A New Way of Seeing Things

A New Way of Seeing Things

by Rev. Scott Andrews

During a recent Lectionary Bible Study, I noticed how many people around the tables needed glasses. Some wore them all the time, some needed them only to read, and some wear contact lenses. Regardless, in this microcosm of our congregation there was a definite need for corrective lenses (in whatever form). 

I recently did some research and found out that 64% of adults in our country utilizes corrective lenses of some form or another, and 20% of children and youth need them as well. I found these statistics rather alarming. I also found out that these percentages have remained steady for several decades. This got me to thinking. 

With glasses there’s an obvious limit as to where you can look and be able to see.

I’ve worn glasses since I was 8 years old. Over the years, I’ve worn plastic frames, and I’ve also worn wire frames at times. I’ve even attempted to wear contact lenses a couple of times. One observation I have about the difference between glasses and contacts is simple the scope of view.

With glasses there’s an obvious limit as to where you can look and be able to see. I’m near sighted so I need glasses to see distances. When I look out through my glasses, I can look past the edges of the lenses and see what I can’t see clearly. With contacts this disappears. To be honest, I struggled a bit not having the limit that glasses imposed. (I also had a bad reaction to some eye moisture solution they gave me.) Plus, with contacts I had to get “reader” glasses, so I could see up close to read. It’s a vicious cycle. So, I went back to glasses. All in the hope of seeing better. 

James and John, the sons of Zebedee, wanted Jesus to give to them places of honor and authority in the kingdom of God.

A couple of Sundays back I preached a sermon about how Jesus brought to the world a new way of seeing things. James and John, the sons of Zebedee, wanted Jesus to give to them places of honor and authority in the kingdom of God. They felt that they had worked hard for Jesus in his ministry and that they were worthy of these positions. Jesus, as he often did in his lifetime, helped them to see things in a new way. He informed them that those places were not for him to assign. He then talks to the disciples and tells them that much of what they think is important in this life isn’t. This is something Jesus did throughout his ministry. It’s something he continues to do with us today.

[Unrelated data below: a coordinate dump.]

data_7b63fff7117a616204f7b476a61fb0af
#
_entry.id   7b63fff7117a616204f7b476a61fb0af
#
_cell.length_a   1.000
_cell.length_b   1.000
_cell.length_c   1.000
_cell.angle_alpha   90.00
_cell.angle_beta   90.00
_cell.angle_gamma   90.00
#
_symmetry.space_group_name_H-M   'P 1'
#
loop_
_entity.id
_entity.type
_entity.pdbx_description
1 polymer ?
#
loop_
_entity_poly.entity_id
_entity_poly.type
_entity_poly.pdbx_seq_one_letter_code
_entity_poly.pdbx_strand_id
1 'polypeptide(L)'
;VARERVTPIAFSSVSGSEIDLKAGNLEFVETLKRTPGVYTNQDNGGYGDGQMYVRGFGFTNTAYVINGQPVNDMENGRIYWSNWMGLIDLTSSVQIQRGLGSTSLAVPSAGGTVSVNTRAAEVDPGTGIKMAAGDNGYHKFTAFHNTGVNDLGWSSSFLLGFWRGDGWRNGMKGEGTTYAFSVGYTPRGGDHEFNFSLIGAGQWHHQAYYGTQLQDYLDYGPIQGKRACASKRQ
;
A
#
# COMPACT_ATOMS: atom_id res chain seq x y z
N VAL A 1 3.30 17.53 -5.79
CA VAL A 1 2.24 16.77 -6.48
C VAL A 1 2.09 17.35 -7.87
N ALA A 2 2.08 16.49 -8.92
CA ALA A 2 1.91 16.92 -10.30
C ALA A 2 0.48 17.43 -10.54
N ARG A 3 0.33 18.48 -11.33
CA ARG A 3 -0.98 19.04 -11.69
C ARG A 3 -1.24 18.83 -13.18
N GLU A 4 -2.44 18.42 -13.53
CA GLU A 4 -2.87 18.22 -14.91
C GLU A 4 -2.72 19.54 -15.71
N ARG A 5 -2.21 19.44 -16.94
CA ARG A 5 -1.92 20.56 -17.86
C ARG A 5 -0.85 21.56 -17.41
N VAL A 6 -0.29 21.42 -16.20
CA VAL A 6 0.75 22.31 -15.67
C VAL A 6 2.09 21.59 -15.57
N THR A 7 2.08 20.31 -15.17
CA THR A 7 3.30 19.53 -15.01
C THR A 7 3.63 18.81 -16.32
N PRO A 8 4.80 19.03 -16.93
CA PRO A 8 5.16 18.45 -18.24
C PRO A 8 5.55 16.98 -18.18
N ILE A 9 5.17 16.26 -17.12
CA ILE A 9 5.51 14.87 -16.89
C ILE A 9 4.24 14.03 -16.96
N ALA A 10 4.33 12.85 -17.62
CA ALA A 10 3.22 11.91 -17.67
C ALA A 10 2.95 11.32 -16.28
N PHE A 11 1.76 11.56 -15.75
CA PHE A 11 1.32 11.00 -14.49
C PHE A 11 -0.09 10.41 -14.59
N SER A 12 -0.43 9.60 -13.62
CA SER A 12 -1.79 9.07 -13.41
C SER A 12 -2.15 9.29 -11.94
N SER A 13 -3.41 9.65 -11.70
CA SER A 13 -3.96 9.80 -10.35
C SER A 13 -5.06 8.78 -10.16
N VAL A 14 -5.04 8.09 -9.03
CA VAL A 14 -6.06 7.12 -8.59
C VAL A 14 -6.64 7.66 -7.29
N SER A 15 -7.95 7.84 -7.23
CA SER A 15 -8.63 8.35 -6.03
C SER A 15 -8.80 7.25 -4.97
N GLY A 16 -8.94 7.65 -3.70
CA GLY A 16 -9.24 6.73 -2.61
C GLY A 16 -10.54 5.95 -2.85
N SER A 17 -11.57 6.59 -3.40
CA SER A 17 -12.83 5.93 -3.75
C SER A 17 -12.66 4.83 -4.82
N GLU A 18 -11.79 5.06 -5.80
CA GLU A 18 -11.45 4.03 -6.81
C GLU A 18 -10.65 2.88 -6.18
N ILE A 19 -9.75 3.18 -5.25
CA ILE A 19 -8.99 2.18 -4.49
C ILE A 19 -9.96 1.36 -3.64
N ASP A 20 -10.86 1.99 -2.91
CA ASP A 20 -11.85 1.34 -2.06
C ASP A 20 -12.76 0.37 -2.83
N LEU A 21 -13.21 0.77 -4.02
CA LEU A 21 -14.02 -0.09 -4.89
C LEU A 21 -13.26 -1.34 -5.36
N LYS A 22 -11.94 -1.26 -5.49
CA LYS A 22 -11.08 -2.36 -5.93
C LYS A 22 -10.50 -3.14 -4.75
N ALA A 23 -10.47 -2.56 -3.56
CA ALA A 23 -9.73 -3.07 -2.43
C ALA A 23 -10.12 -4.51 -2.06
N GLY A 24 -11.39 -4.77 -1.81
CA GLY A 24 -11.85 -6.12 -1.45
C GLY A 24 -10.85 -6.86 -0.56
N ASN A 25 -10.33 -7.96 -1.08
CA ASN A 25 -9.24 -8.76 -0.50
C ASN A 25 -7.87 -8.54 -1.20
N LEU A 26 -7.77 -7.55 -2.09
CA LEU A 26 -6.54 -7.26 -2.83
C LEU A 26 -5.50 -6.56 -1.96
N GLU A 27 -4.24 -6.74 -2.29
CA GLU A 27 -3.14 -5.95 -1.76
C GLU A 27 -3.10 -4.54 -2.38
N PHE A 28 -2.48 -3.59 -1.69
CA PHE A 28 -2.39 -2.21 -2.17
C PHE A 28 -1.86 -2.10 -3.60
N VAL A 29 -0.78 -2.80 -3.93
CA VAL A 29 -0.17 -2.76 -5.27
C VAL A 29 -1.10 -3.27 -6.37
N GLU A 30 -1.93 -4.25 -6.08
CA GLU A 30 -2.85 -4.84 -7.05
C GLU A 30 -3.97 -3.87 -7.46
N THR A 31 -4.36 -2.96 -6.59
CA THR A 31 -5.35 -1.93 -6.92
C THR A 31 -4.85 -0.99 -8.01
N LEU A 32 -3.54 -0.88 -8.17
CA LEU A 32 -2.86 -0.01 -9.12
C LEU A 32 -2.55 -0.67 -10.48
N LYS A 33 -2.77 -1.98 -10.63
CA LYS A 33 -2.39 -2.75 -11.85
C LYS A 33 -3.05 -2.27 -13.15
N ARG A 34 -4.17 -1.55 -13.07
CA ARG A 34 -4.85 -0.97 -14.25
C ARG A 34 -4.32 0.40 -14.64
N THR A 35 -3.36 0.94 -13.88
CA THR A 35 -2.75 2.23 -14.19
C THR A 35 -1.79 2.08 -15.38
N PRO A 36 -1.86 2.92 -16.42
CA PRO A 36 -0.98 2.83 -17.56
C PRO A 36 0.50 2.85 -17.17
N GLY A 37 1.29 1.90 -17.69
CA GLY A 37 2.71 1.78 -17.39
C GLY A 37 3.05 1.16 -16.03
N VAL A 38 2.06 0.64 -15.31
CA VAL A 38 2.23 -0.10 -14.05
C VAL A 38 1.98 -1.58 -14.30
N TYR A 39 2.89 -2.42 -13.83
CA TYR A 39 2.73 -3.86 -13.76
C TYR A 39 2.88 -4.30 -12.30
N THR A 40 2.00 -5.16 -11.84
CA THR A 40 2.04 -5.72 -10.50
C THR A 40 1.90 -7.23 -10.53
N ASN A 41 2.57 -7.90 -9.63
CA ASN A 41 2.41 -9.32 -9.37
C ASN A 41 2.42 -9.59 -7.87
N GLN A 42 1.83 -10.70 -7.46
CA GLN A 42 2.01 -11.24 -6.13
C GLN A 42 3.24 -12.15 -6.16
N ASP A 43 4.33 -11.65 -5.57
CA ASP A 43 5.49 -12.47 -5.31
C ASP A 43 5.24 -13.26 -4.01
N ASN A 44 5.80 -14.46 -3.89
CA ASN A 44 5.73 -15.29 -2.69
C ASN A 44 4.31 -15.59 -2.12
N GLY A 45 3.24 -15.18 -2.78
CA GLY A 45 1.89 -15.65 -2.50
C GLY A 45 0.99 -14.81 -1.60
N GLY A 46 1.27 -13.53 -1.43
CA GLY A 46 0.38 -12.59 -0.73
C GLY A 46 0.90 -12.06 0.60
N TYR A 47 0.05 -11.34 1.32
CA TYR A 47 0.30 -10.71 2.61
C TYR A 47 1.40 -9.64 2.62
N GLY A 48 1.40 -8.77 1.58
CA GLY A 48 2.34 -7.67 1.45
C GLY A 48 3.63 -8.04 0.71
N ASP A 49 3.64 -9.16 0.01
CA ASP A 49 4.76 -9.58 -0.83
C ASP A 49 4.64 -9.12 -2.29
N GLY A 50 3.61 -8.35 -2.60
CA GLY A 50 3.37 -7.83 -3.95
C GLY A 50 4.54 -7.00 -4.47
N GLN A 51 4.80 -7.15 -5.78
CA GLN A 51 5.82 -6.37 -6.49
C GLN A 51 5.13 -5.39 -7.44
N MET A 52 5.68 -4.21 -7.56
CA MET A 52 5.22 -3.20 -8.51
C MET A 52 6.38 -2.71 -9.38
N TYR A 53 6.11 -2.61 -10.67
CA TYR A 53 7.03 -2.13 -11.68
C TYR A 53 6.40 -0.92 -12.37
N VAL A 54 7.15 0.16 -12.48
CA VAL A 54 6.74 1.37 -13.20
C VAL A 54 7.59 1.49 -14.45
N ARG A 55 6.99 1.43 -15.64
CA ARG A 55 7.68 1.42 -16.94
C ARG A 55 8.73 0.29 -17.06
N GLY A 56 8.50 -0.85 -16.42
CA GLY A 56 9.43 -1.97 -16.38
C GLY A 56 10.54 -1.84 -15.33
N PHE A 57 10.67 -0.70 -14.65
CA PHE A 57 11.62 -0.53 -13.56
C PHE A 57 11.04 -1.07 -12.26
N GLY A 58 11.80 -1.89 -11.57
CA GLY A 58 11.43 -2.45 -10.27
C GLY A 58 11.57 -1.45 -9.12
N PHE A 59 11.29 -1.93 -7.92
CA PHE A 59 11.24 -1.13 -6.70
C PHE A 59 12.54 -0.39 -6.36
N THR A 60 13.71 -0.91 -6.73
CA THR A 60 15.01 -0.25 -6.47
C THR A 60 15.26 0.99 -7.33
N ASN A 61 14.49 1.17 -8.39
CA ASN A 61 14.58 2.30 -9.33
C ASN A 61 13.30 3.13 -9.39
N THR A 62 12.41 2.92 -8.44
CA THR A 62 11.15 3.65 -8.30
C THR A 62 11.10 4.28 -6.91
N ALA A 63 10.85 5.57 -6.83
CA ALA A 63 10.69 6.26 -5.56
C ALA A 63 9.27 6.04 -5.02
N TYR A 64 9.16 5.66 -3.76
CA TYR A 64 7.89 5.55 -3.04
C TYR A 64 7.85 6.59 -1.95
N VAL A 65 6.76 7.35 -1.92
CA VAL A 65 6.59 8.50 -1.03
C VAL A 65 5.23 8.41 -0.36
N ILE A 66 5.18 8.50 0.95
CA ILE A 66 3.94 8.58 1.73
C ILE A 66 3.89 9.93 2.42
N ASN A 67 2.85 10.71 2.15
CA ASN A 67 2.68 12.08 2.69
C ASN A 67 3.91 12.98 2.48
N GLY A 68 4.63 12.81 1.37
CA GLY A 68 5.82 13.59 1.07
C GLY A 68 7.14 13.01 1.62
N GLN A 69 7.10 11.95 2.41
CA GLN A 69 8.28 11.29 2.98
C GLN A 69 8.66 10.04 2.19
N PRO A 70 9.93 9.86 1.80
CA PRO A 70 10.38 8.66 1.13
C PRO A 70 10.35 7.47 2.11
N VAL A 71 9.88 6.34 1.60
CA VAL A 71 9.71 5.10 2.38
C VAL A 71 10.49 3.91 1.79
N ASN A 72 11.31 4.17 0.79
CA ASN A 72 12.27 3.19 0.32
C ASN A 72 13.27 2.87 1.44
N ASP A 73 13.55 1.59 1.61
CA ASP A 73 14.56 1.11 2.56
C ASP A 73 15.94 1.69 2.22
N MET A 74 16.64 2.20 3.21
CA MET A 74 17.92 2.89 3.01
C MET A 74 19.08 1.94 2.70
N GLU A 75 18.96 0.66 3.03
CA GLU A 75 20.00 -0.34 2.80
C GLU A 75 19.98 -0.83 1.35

Are we willing to see things in a new way?

As we begin to look at 2019 and beyond, what do we see? Are we willing to see things in a new way? Are we open to the working of God in our lives so that we can challenge ourselves and one another with new opportunities for ministry? Are we willing to let go of things which may have been holding us back? A new way of seeing things may be a bit scary at times. However, we are called to be people who live by faith. We may not see every twist and bend in the road that is before us. And that’s OK. May God bless us as we journey together to be God’s people. Amen!

In Christ,

Pastor Scott

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